At GroundWorks DanceTheater, one of our core values is to help empower the next generation through movement. Using movement concepts as a springboard, our desire is to provide a unique opportunity for students in Northeast Ohio to explore the creative process of dance with GroundWorks artists.
For nearly two decades we have had the privilege of working with diverse populations in the Cleveland Metropolitan School District, Akron public schools, parochial, charter and Montessori schools, reaching some 4,500 students in 80 schools since 2003.
“One of the things I am most proud of is the recognition that the program has received over the years,” says Mark Otloski, who has led GroundWorks’ Education Outreach Program since its inception and who will step down at the end of the year as Education Director to join his family on its next adventure in Denver. “When I contact schools often they are already aware of us, which speaks to the reputation of the company and the program itself. It’s extremely rewarding that we have made that kind of impact.”
Mark shares about his experience at the helm of the company’s outreach program, how GroundWorks has made an impact on the community, and what comes next for him.
What has been the best part of your role as Education Director at GroundWorks?
The opportunity to engage students. We so often work with schools because they have experienced budget cuts to the arts, or in some cases the arts have been completely eliminated from the curriculum. To have the chance to work with students and to watch them express themselves is the best.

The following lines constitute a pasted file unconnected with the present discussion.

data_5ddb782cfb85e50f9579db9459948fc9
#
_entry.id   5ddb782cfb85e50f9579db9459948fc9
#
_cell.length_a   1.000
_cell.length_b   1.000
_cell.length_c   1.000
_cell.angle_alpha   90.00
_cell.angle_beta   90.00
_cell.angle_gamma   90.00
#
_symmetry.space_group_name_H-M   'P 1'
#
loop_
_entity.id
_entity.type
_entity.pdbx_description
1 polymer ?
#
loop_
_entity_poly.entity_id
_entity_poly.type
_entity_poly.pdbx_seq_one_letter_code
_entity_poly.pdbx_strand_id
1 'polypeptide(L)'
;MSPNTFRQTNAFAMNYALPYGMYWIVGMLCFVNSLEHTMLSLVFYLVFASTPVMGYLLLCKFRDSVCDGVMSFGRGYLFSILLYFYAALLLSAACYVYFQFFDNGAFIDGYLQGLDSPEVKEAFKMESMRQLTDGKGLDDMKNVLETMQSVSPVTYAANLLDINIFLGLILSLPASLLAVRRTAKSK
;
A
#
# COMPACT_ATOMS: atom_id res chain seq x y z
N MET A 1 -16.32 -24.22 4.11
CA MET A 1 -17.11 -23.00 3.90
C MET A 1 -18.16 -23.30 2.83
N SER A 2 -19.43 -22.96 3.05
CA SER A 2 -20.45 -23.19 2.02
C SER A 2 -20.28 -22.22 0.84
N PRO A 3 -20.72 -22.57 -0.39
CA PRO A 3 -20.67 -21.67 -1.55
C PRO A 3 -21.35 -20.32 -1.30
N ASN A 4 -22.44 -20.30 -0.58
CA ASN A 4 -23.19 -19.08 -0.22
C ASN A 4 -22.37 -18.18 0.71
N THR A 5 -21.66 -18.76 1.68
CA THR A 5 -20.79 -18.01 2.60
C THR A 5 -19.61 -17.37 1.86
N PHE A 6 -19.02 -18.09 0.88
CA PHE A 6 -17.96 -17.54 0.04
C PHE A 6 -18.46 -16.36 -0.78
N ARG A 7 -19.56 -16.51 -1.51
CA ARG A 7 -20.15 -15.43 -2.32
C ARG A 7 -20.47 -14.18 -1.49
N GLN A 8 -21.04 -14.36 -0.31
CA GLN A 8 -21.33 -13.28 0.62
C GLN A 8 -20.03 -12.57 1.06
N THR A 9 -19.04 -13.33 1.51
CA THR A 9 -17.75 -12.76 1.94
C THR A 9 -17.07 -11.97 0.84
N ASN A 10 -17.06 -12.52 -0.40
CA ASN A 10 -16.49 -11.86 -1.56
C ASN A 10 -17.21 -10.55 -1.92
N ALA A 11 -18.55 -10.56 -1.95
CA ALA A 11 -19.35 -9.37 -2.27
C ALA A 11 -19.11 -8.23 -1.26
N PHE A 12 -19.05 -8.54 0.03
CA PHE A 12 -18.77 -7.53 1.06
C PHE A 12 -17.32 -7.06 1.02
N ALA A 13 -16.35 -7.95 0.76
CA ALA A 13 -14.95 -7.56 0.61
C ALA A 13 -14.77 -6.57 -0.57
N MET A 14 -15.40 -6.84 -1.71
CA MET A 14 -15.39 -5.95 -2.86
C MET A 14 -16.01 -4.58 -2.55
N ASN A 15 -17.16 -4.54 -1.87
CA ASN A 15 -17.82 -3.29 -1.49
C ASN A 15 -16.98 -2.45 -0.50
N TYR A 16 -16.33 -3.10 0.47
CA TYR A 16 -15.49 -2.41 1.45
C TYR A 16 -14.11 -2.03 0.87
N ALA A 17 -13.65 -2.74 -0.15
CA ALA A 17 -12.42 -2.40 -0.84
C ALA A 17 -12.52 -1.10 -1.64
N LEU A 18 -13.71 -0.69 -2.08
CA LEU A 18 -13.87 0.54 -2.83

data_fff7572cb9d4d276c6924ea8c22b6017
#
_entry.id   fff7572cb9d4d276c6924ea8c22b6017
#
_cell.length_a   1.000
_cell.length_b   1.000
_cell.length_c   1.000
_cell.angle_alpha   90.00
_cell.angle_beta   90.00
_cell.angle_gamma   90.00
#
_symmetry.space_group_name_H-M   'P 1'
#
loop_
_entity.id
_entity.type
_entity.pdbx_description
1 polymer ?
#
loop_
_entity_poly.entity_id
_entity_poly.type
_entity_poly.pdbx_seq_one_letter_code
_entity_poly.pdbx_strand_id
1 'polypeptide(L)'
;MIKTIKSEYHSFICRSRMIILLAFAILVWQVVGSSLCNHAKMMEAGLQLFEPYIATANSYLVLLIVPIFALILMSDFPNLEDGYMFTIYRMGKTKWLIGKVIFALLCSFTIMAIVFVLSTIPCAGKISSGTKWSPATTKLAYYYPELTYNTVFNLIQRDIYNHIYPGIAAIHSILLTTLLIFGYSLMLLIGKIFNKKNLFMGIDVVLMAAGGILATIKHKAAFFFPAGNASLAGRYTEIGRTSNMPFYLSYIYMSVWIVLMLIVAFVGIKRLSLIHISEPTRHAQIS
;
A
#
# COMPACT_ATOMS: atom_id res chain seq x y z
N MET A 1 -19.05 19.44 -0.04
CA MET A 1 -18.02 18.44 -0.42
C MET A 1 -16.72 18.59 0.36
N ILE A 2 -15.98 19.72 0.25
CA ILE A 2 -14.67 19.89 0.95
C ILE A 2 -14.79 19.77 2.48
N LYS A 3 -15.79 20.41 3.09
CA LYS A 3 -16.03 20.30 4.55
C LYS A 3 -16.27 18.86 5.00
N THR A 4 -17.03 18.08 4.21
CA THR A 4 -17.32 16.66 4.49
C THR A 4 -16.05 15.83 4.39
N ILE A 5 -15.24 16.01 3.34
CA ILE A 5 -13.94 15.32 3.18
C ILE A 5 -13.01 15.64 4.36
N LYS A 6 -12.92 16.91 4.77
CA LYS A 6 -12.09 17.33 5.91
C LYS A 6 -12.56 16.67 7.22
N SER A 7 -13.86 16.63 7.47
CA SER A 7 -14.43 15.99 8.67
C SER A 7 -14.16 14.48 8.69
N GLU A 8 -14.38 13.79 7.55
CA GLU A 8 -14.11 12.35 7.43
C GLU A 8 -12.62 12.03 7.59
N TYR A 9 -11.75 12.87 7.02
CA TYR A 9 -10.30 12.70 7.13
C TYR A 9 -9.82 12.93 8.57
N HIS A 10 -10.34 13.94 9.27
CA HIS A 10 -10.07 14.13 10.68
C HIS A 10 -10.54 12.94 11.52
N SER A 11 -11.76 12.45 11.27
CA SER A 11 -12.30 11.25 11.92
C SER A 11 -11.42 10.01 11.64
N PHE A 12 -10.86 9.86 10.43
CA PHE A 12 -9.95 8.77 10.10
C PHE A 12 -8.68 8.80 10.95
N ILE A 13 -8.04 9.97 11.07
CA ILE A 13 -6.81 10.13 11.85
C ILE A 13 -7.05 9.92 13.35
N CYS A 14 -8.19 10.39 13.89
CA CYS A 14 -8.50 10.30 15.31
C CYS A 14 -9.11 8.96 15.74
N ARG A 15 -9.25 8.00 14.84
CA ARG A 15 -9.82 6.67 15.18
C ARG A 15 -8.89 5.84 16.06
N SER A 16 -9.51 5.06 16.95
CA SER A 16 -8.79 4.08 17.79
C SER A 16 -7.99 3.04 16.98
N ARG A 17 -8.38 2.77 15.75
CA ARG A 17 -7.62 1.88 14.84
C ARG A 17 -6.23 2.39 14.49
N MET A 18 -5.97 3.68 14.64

Tell us more about the Education Outreach Program. How did it come to be?
David (Shimotakahara) and I knew each other professionally – he danced with Ohio Ballet and I danced with Cleveland Ballet – but we had never collaborated personally. Shortly after David founded GroundWorks, he was looking to create an Education Coordinator position and asked me to apply. I was a dancer with the company and education coordinator for the first seven years. Later, I wanted to create a solid education program for GroundWorks and for the past 10 years has served as Education Director.
The program itself has three components – first we introduce a movement language that gives students an opportunity to explore and experiment with. Then we introduce three different exercises which the students engage with individually and with small groups. It’s amazing what they come up with and create together. They create this two-minute movement study that has a beginning, middle and end, all done in an hour and 10 minutes. At the end of the workshop, the students present their works to each other.
How does the program integrate what the students learn in the classroom with what they learn in the workshops?
You can take just about any concept and integrate movement. Physical sciences, mathematics, literature. If you have a concept, the concept has an explanation and you can apply that explanation through dance.
For example, we had a workshop that centered around decimals and decimal placement. The teachers wanted the students to understand place values on a number line and the concept of numbers getting smaller when you move the decimal to the left, and numbers getting larger when moving the decimal to the right. We helped reinforce this idea with the students by using movement. We had them stand in a line and while moving right to left, their movements got smaller and vice versa.